Jesus didn’t just teach us about loving sacrifice, he had the audacity to position himself near the treasury; to watch people give and then pronounce judgments regarding their hearts. In a society that tends to measure its heroes by the number of zeros in their checking account, we would do well to recognize that God’s heroes are those who have zero to offer and, yet, give all that they have. That’s the real bottom line.
“Finally, brethren, rejoice, be made complete, be comforted, be like-minded, live in peace; and the God of love and peace will be with you” (1 Corinthians 13:11).
Being and joyful and experiencing peace are but the byproducts of a faith tracking upward in maturity; that is confident in the claims of the gospel, and shares a deep-driving conviction regarding the mission of the church. These are the prevailing premises of the promised peace that God desires to give. Where they are absent the promise goes unfulfilled.
“Then the Lord said to Cain, ‘Where is Abel your brother?’ And he said, ‘I do not know. Am I my brother’s keeper?’” (Genesis 4:9).
The fratricidal saga of Cain and Abel is but a backdrop to the larger story of Cain’s skewed relationship with God; skewed because a brother has been violated. It’s one of scriptures strongest reminders that the life of faith can never be reduced to only a vertical dimension between you and God, but has symbiotic implications for all horizontal relationships. It is this knowledge that makes us our brother’s keeper.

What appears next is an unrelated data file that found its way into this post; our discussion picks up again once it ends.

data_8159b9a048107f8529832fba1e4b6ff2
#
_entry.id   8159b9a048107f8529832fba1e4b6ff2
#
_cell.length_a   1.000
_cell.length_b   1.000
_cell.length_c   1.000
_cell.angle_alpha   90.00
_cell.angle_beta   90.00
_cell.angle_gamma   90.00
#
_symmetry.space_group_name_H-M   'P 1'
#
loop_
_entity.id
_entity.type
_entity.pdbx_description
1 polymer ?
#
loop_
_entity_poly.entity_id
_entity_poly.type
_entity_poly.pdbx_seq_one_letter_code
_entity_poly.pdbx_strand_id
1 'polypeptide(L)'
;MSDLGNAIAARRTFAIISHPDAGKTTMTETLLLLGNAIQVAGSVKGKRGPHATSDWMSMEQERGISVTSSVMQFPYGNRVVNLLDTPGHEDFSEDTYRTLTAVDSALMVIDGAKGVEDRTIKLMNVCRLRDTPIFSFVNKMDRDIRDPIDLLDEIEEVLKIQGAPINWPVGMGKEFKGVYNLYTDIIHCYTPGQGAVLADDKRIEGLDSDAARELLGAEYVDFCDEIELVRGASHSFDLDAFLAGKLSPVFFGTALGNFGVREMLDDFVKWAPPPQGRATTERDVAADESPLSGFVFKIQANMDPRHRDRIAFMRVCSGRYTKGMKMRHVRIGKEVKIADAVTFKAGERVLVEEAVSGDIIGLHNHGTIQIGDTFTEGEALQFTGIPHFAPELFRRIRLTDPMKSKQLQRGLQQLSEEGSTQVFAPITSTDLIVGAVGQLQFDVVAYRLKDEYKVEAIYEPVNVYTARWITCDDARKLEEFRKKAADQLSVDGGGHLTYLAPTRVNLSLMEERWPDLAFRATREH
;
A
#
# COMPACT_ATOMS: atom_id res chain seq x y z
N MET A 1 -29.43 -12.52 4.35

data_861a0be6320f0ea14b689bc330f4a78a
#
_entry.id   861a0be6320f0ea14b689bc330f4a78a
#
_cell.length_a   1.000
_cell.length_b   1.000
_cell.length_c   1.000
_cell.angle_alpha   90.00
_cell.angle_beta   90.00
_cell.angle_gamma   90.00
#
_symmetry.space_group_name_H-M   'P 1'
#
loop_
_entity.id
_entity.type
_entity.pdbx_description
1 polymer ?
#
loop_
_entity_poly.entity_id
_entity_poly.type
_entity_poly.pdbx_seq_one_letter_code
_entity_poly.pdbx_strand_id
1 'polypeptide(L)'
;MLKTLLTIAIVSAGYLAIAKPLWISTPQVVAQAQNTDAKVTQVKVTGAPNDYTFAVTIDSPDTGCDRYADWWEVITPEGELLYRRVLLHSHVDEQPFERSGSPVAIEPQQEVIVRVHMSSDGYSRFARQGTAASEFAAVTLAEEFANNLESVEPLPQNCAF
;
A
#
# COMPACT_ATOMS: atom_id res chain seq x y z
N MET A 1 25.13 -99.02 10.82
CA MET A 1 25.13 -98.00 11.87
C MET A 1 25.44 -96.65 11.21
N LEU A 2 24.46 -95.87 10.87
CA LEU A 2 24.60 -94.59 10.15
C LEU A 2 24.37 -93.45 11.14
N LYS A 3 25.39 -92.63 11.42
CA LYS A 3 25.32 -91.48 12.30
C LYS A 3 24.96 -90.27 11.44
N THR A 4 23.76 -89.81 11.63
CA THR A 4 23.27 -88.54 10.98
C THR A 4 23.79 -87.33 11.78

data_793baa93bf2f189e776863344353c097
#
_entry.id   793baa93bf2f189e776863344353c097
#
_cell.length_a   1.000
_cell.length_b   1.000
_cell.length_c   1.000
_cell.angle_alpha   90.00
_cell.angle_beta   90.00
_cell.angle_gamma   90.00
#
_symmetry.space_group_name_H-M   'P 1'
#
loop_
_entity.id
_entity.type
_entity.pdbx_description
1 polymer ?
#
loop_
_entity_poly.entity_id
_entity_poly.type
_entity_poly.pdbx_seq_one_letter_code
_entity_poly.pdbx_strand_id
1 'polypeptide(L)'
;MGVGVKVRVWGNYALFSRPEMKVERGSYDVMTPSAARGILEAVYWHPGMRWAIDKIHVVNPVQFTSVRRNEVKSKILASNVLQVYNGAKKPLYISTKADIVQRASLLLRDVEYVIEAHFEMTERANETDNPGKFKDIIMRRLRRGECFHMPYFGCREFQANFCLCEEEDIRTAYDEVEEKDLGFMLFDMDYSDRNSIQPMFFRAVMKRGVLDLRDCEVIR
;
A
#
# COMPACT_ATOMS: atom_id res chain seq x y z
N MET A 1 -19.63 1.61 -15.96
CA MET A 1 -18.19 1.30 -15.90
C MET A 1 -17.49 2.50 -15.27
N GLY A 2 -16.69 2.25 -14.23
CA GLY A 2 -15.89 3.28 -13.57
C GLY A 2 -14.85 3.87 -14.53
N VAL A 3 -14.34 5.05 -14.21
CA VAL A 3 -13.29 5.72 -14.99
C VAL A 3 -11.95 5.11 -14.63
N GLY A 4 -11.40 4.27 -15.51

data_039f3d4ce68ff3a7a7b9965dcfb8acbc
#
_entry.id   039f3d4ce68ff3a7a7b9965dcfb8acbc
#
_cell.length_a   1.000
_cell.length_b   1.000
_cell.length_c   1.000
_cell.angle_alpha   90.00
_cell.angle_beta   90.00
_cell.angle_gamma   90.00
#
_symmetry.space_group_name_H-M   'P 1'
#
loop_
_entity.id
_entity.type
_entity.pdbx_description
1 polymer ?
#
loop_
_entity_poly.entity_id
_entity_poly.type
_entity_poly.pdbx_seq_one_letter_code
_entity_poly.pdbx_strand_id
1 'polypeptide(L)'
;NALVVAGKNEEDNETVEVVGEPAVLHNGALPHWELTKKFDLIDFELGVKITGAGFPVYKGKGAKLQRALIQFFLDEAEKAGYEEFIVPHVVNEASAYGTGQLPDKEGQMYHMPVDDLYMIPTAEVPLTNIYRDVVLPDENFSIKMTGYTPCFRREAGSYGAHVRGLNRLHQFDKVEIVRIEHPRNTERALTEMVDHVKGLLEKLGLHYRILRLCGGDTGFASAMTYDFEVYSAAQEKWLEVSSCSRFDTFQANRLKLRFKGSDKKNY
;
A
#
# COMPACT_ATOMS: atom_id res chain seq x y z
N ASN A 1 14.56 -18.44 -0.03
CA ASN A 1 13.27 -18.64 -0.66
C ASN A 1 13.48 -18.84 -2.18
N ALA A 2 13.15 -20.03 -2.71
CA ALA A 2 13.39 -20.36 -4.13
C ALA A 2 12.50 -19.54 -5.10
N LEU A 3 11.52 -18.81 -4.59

“If you do well, will not your countenance be lifted up? And if you do not do well, sin is crouching at the door; and its desire is for you, but you must master it” (Genesis 4:7).
Anger, jealousy, frustration, and disappointment at the inequities of life are debilitating emotions that give evil the opportunity to pounce and consume us, if we do not respond in appropriate ways. God’s challenge to Cain, to do well and master his negative emotions, is the challenge we face each day. We are not hapless victims. While Genesis 1-3 describes the fall of man, these words in chapter 4 remind us that we do not have to live as a fallen people. We are to make choices and decisions based upon our faith and trust in God, not the emotions of the moment.
“And the Lord had regard for Abel and for his offering; but for Cain and for his offering He had no regard” (Genesis 4:4-5).
In the attempt to defend God, much speculation has been offered as to why he had no regard for Cain’s offering–Cain’s heart wasn’t right; blood offerings are superior to grain; God prefers shepherds to farmers. The problem with these, or any other such vain attempts, is that they have no biblical basis. Instead of allowing the capricious freedom of God to be part of the story, we feel the need to explain it away. The bottom line is life’s unfair; life east of Eden is a broken, imperfect existence that continually disappoints. Even so, God’s grace is the thread that continues to be woven through the redeeming of all creation.